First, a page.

Seoul, Sep 18 (efe-epa).- The city of Seoul announced Friday that it will file a 4.6 billion won ($3.9 million) compensation lawsuit against Jun Kwang-hoon, pastor of Sarang Jeil Church, which is at the center of the second-largest outbreak of COVID-19 that South Korea has suffered.
Jun was one of the figures who led the mass anti-government protests in Seoul on Aug. 15, even though the metropolitan government of the South Korean capital had placed strict limits on social gatherings, and despite the fact that days before the rallies, some church members had tested positive for COVID-19.
Jun himself tested positive afterwards.
The city also believes that Jun made it difficult to trace cases and provided false documentation about church members, leading to a resurgence of cases.
“Even limiting the damages to cases reported within Seoul, the (damages) inflicted upon the city government, transportation agency, ward offices, the country and the health insurance institution are estimated at 13.1 billion won,” a statement published Friday by the city council said.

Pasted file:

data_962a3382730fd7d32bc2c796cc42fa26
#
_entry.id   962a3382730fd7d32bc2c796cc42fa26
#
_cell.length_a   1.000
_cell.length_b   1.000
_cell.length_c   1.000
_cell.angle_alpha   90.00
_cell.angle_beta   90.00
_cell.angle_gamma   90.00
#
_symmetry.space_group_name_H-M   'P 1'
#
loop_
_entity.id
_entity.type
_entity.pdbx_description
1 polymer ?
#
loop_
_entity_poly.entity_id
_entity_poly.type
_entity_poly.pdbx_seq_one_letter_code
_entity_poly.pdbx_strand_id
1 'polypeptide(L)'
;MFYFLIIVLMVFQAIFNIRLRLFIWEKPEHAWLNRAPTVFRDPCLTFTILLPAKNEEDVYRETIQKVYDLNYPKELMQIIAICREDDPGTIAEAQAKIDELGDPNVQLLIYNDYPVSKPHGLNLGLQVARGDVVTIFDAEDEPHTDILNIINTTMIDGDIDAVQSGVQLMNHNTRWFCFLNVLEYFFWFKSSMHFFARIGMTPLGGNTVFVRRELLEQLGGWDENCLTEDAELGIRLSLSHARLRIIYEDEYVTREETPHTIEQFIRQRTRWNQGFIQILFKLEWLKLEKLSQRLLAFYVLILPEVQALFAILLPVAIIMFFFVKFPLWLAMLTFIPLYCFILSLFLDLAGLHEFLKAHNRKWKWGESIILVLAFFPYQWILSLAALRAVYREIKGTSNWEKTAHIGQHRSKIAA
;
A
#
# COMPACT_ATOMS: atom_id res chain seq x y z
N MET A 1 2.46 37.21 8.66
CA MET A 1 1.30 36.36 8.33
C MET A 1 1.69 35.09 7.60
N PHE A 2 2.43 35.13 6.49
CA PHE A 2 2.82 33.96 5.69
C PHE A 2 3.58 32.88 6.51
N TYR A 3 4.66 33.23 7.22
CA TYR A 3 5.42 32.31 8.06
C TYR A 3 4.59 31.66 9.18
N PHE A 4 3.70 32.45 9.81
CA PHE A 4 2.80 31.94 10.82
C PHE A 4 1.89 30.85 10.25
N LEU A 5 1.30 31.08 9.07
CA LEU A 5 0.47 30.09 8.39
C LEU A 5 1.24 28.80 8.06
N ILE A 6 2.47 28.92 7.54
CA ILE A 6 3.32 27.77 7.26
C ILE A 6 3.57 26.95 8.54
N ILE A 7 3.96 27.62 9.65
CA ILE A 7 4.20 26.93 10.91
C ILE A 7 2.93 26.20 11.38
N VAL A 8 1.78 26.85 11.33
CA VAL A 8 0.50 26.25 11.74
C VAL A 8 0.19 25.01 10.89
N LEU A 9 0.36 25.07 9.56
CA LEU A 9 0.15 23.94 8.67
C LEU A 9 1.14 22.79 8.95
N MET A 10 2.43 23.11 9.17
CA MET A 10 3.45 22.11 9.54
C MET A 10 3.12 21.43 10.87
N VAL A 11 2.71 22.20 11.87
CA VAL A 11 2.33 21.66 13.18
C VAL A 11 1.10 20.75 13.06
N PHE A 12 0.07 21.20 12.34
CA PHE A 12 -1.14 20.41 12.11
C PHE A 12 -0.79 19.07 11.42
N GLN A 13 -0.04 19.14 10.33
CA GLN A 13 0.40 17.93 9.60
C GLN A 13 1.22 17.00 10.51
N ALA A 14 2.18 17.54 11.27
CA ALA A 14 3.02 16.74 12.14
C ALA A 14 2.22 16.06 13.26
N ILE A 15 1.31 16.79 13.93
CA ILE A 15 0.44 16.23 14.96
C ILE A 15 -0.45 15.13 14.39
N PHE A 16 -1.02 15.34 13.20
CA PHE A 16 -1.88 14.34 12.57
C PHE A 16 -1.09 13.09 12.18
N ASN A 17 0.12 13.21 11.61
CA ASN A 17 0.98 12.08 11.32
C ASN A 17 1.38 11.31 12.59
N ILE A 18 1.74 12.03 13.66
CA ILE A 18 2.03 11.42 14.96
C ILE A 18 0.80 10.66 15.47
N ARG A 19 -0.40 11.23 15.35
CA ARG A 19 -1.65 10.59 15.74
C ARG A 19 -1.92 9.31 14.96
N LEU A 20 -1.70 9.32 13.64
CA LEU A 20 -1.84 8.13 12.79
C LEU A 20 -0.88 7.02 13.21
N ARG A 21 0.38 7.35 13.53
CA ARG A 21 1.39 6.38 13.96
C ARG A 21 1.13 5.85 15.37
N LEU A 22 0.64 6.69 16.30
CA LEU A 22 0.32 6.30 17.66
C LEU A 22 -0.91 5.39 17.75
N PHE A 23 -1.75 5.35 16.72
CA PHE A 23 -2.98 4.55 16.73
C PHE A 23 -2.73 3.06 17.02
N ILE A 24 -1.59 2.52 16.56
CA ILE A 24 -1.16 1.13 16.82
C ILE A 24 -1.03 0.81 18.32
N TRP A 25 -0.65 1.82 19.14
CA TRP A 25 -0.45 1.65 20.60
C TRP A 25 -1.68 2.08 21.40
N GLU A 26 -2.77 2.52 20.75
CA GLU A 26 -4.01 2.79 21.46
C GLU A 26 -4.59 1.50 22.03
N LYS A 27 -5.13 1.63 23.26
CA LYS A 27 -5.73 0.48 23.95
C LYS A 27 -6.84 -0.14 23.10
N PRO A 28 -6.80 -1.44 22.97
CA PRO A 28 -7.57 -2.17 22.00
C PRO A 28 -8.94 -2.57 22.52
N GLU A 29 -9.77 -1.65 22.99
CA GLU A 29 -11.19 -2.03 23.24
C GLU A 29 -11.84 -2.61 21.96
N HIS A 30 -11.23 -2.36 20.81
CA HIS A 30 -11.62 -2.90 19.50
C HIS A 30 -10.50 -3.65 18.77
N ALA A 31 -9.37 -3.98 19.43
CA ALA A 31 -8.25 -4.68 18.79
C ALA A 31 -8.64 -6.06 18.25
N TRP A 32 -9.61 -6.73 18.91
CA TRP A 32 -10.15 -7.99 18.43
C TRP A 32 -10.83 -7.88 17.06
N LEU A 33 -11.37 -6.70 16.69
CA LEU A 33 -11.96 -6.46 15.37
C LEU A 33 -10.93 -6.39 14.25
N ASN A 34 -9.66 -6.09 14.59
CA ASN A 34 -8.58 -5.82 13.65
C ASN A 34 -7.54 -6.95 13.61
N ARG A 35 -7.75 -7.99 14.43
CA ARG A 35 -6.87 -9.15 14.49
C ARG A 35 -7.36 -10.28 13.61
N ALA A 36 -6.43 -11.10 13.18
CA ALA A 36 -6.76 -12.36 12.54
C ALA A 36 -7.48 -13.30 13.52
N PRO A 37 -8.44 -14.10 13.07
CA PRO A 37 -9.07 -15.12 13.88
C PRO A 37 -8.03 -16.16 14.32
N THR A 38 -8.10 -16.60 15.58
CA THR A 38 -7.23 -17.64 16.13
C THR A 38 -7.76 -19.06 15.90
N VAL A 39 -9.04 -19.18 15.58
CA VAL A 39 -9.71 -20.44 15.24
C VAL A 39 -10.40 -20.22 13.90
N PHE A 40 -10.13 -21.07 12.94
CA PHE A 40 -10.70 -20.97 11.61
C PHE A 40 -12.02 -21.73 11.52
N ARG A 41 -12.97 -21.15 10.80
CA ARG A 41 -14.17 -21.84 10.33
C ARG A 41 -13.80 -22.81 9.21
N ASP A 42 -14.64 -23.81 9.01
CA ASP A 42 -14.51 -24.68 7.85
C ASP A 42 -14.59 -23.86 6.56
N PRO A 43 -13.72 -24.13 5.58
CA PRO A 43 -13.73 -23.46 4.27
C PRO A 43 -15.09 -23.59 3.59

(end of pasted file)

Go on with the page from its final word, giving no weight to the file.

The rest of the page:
The city’s spokesman Hwang In-sik told a news conference that the sum is “merely part of the tangible losses.”
“The difficulties that citizens faced due to strengthened social distancing and the economic impact on the national economy are massive to the extent that it’s not even countable,” Hwang said, according to Yonhap news agency.
Lawyers representing the church deny the accusations and demand that the central government, which they accuse of failing to contain the virus, sue China for compensation.
In the days following the rallies, cases rose to 150, up from less than 10 in early August, Yonhap reported.
The outbreak linked to the church has accumulated more than 1,100 infections and the demonstrations almost 600.
The tightening of social distancing measures, only relaxed this week, forced the closure of establishments considered high-risk, such as internet cafes, karaoke bars and nightclubs, and in the Seoul region, where half the country lives, it forced bars, cafes and restaurants to turn away customers after 9 pm.
Social distancing has helped reduce the spread of infection and South Korea has been counting less than 200 new infections daily for more than two weeks. EFE-EPA